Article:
James H. Schutte
(Eastern Larch, Tamarack)
Illuminating the fall landscape with golden yellow needles, tamarack reaches skyward with its tall, open-branched, pyramid-like form. A tree native to much of Canada and the far northern United States, it is a relatively slow-growing deciduous conifer that thrives where soils are moist and summers cool. It is often found growing in bogs alongside wild blueberries and cranberries.
The needles are green to blue-green, short, three-sided and arranged in spiraled clusters atop short stubby spurs....
(Blue Sparkler Eastern Larch, Eastern Larch)
Brightening the landscape with a dense foliar display of light blue-green needles, Blue Sparkler dwarf tamarack also heralds fall with golden yellow needles. Native to much of Canada and the extreme northern United States, this variety was selected by Sid Waxman of the University of Connecticut. It is a vigorous, dwarfed, deciduous shrub that will become broader than tall.
The needles are bright blue-green, short, three-sided and arranged densely in spiral clusters atop short stubby spurs. The...
Mark A. Miller
(Deborah Waxman Eastern Larch, Eastern Larch)
A compact, conical dwarf shrub, the blue-green needles of Deborah Waxman dwarf tamarack turn coppery gold in autumn. Native to much of Canada and the extreme northern United States, this variety was selected by Sid Waxman of the University of Connecticut. It is a very slow growing, dwarf, deciduous cone-bearing shrub with dense branches and needled foliage.
The needles are bright blue-green, short, three-sided and arranged densely in spiral clusters atop short stubby spurs. The branchlets are...
(Eastern Larch, Lanark Eastern Larch)
Brightening the landscape with a dense foliar display of light green needles on yellow branchlets, Lanark dwarf tamarack also heralds fall with golden yellow needles. Native to much of Canada and the extreme northern United States, it is a slow growing, dwarfed, deciduous shrub that will become round and chest-high with time.
The needles are bright green, short, three-sided and arranged densely in spiral clusters atop short stubby spurs. The thin, yellowy, young branchlets are held up and out...
(Eastern Larch, Newport Beauty Eastern Larch)
A tiny, dense foliar balled shrub teeming with blue-green needles, Newport Beauty dwarf tamarack also greets fall with golden yellow foliage. Native to much of Canada and the extreme northern United States, it's a dense, dwarf, deciduous conifer that very slowly becomes a rounded mass.
The needles are mildly blue-green, short, three-sided and arranged densely in spiral clusters atop short stubby spurs. The short, young branchlets are held out from the dense congestion of foliage. With considereable...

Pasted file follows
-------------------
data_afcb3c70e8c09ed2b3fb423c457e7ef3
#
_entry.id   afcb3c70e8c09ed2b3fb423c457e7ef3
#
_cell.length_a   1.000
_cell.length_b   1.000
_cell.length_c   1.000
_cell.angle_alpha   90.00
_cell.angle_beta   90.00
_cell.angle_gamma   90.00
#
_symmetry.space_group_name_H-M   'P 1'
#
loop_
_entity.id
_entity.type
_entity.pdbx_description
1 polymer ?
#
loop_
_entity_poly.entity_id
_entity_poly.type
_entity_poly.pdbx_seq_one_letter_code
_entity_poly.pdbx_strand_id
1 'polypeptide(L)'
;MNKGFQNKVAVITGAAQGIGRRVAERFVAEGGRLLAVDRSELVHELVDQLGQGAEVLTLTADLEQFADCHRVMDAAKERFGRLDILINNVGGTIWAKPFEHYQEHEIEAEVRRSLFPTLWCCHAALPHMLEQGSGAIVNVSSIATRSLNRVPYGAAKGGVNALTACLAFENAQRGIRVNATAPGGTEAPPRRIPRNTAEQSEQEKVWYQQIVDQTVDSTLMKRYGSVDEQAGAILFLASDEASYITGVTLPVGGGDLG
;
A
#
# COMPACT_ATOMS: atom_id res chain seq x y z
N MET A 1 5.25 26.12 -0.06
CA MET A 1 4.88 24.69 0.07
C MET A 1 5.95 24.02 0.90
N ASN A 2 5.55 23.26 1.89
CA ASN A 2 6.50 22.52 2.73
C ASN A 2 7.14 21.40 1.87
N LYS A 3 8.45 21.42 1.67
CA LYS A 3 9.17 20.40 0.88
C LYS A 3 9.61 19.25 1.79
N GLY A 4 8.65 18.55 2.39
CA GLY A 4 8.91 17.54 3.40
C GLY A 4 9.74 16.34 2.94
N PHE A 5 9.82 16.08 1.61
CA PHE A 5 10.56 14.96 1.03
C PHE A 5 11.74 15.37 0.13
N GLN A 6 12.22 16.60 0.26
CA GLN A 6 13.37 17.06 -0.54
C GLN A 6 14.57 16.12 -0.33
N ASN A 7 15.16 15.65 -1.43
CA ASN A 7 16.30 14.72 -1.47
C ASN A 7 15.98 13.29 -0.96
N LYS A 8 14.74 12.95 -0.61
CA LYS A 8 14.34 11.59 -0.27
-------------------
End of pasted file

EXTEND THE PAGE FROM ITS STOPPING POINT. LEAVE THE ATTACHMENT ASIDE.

James H. Schutte
A tall and narrow tree with somewhat upward-held branches, the Siberian larch has finely textured, soft needles that become yellow in autumn and drop before winter. From the mountains of Europe eastward into northern and central Asia, this cone-bearing tree is deciduous with a sienna brown bark that is scaly and lightly ridged. With age it attains a very narrow pyramidal shape.
In spring the thin yellow-gray branches fill with short, soft, light green needles that have two white bands on their...
National Garden Bureau
(Sicilian Sweetpea, Sweetpea)
This is a very old sweet pea cultivar. In fact, its namesake is Father Francis Cupani, the seventeenth century Sicilian monk said to have selected and cultivated this fine sweet pea.
The colorful and highly fragrant 'Cupani' is a delicate but vigorous annual vine. Its blooms have a deep purple-red broad upper petal (banner), two smaller violet-purple central petals (wings), and a protruding violet-purple central petal (keel). The fruit is a flattened pea pod.
This easy to grow vine climbs...
(Bog Labrador Tea, Labrador Tea)
Once you've encountered the green leaves with rolled edges and fuzzy tan undersides, you'll likely never forget the Labrador tea shrub. This broadleaf evergreen has an open, rounded to spreading shape. It's native to the peaty soils and cool bogs of North America from Greenland to Alaska southward across Canada into the northern United States. In some American states it has become an endangered species.
The densely woolly twigs have long oval leaves, mainly arranged alternately but often in whorl-like...
(Marsh Labrador Tea, Muskeg Tea, Wild Rosemary)
Circumboreal in origin, wild rosemary is a plant of the Northern latitudes, bringing white blossoms to rocky terrain normally cloaked in lichen and moss. More prostrate in habit with some upright but spreading stems, this small mounding shrub is native to lands around the North Pole, including northern Europe and Siberia, and Greenland, Canada and Alaska in North America. Plants are usually buried under snow in winter and grow and bloom in the short summer when snow has fully melted away.